Have you ever found yourself sitting at home watching a news report about one of the world's richest or smartest people and thought to yourself "I'm smarter than that person?"
You'll likely find yourself thinking that a lot throughout Matt Johnson's low-key but riveting moneybro thriller Blackberry, an almost docu-style glimpse inside the ascendance followed by the tragic fall of Canadian-based Research in Motion and the once beloved smartphone, I'll give you one guess as to its name, they brilliantly invented yet couldn't survive once the tech world around them figured out how to catch up.
It's hard to fathom that it was only in 1996 that this quirky group of Canadian techsters, led by Mike Lazaridis (Jay Baruchel) and Douglas Fregin (Matt Johnson), came up with the weird idea to combine a cell phone and e-mail into one, let's be honest, awkwardly sized and shaped device that still took the tech world by storm. The guys drawn in Jim Balsillie (Glenn Howerton), whose initial reluctance was quickly replaced by a shark in a business suit.
The film that follows is relentlessly engaging in an understated way. It feels more like Flash of Genius than The Social Network or The Wolf of Wall Street, though Johnson, who also directs and co-adapts the script from a book by Jacquie McNish and Sean Silcoff, somehow manages to make the tech lingo accessible and the dialogue-heavy narrative feel remarkably natural. As a film journalist old enough to remember the early days of the internet and certainly the introduction of smartphones, I found myself enthralled by just how realistically Blackberry portrays the brilliance that was the early smartphone era. To that point, Baruchel is brilliant here as Lazaridis in what is easily one of his best performances as a man whose intelligence and insight changed the world in mind-boggling ways. Blackberry makes sure we not only understand Lazaridis but we actually like him despite some pretty obvious flaws. It all makes the film's latter half, and especially the final third, all the more impactful.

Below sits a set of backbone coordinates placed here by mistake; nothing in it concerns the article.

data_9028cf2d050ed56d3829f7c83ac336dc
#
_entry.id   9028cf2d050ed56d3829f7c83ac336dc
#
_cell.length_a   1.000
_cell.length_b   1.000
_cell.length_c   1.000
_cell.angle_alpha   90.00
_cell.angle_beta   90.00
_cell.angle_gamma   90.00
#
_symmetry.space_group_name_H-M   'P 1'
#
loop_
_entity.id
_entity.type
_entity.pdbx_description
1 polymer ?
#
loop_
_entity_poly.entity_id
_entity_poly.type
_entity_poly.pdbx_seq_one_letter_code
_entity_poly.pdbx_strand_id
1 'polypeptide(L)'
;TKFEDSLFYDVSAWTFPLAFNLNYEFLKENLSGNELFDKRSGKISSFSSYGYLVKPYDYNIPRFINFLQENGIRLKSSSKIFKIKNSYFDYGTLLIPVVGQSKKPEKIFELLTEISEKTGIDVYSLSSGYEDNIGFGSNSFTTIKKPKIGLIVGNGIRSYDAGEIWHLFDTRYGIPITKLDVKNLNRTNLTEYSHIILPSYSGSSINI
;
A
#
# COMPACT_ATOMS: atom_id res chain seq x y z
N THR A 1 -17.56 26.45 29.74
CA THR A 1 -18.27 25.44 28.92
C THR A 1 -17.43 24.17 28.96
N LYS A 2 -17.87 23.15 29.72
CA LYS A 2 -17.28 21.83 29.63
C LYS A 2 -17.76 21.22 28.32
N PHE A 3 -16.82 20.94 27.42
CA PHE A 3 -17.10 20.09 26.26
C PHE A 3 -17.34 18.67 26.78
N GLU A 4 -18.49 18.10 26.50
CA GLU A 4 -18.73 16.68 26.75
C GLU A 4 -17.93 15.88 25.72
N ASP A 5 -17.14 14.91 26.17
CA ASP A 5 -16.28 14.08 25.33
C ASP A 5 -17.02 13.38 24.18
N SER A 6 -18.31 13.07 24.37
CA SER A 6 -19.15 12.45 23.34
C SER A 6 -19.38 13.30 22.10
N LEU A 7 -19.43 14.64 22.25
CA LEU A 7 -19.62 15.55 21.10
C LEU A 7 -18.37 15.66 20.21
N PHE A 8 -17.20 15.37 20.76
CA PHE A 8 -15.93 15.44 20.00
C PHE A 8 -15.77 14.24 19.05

Johnson's Fregin similarly captivates, a genius in his own right but never truly equipped for the high-powered corporate world.
Enter Howerton's frightening because he's true Balsillie, a ruthless leader with a laser sharp focus whose narcissism likely helped fuel Research in Motion's rise and also, perhaps, its eventual fall once a certain Cupertino-based upstart arrives on the scene led by Steve Jobs and figures out how to take Blackberry's idea and make it better, more user friendly, much more attractive, and ultimately the leader in the world that Research in Motion created.
Howerton's performance constantly dances close to the line of caricature yet never crosses it. It's a huge credit to Howerton that we can't help but like Balsillie even as his actions become increasingly questionable the more Research in Motion's decline picks up pace. There's not a lot of razzle-dazzle in Blackberry. Instead of style, Johnson sticks with substance in portraying the lives of these guys who were the smartest guys in the room until they weren't.
Lensing by Jared Raab impresses throughout, the film's docu-style structure somehow working perfectly alongside the film's narrative. Jay McCarrol's original music also manages to enhance the film's effectiveness and not so subtle yet effective tonal shifts.
Picked up by IFC Films, Blackberry is in theaters now.
Written by Richard Propes
The Independent Critic